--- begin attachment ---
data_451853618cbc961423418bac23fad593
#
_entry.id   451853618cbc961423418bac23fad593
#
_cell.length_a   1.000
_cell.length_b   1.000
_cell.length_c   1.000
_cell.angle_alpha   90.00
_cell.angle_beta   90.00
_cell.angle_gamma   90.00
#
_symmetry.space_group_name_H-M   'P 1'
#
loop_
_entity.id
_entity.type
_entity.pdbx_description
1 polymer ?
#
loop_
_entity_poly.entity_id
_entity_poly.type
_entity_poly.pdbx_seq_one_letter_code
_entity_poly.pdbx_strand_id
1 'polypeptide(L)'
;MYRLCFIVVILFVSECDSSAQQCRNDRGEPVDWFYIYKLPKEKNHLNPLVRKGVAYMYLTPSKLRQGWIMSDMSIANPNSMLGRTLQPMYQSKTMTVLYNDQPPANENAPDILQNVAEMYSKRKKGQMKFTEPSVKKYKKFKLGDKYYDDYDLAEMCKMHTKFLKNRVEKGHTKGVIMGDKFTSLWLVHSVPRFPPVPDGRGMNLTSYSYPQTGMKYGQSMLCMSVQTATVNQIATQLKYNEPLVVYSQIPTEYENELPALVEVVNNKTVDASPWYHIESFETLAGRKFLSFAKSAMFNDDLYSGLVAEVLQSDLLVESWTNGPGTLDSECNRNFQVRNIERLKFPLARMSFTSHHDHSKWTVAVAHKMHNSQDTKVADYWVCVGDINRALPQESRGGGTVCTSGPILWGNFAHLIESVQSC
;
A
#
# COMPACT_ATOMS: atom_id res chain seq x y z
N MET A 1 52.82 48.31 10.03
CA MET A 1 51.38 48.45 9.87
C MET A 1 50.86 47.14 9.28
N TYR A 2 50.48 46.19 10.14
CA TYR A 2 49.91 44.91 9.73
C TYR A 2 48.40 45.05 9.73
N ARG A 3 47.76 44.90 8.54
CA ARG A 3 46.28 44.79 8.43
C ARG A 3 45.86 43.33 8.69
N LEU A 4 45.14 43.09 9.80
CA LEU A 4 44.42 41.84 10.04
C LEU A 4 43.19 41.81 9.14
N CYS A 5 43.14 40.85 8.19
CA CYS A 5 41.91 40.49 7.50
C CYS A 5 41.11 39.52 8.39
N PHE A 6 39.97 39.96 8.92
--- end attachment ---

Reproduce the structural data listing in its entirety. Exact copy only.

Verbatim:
data_451853618cbc961423418bac23fad593
#
_entry.id   451853618cbc961423418bac23fad593
#
_cell.length_a   1.000
_cell.length_b   1.000
_cell.length_c   1.000
_cell.angle_alpha   90.00
_cell.angle_beta   90.00
_cell.angle_gamma   90.00
#
_symmetry.space_group_name_H-M   'P 1'
#
loop_
_entity.id
_entity.type
_entity.pdbx_description
1 polymer ?
#
loop_
_entity_poly.entity_id
_entity_poly.type
_entity_poly.pdbx_seq_one_letter_code
_entity_poly.pdbx_strand_id
1 'polypeptide(L)'
;MYRLCFIVVILFVSECDSSAQQCRNDRGEPVDWFYIYKLPKEKNHLNPLVRKGVAYMYLTPSKLRQGWIMSDMSIANPNSMLGRTLQPMYQSKTMTVLYNDQPPANENAPDILQNVAEMYSKRKKGQMKFTEPSVKKYKKFKLGDKYYDDYDLAEMCKMHTKFLKNRVEKGHTKGVIMGDKFTSLWLVHSVPRFPPVPDGRGMNLTSYSYPQTGMKYGQSMLCMSVQTATVNQIATQLKYNEPLVVYSQIPTEYENELPALVEVVNNKTVDASPWYHIESFETLAGRKFLSFAKSAMFNDDLYSGLVAEVLQSDLLVESWTNGPGTLDSECNRNFQVRNIERLKFPLARMSFTSHHDHSKWTVAVAHKMHNSQDTKVADYWVCVGDINRALPQESRGGGTVCTSGPILWGNFAHLIESVQSC
;
A
#
# COMPACT_ATOMS: atom_id res chain seq x y z
N MET A 1 52.82 48.31 10.03
CA MET A 1 51.38 48.45 9.87
C MET A 1 50.86 47.14 9.28
N TYR A 2 50.48 46.19 10.14
CA TYR A 2 49.91 44.91 9.73
C TYR A 2 48.40 45.05 9.73
N ARG A 3 47.76 44.90 8.54
CA ARG A 3 46.28 44.79 8.43
C ARG A 3 45.86 43.33 8.69
N LEU A 4 45.14 43.09 9.80
CA LEU A 4 44.42 41.84 10.04
C LEU A 4 43.19 41.81 9.14
N CYS A 5 43.14 40.85 8.19
CA CYS A 5 41.91 40.49 7.50
C CYS A 5 41.11 39.52 8.39
N PHE A 6 39.97 39.96 8.92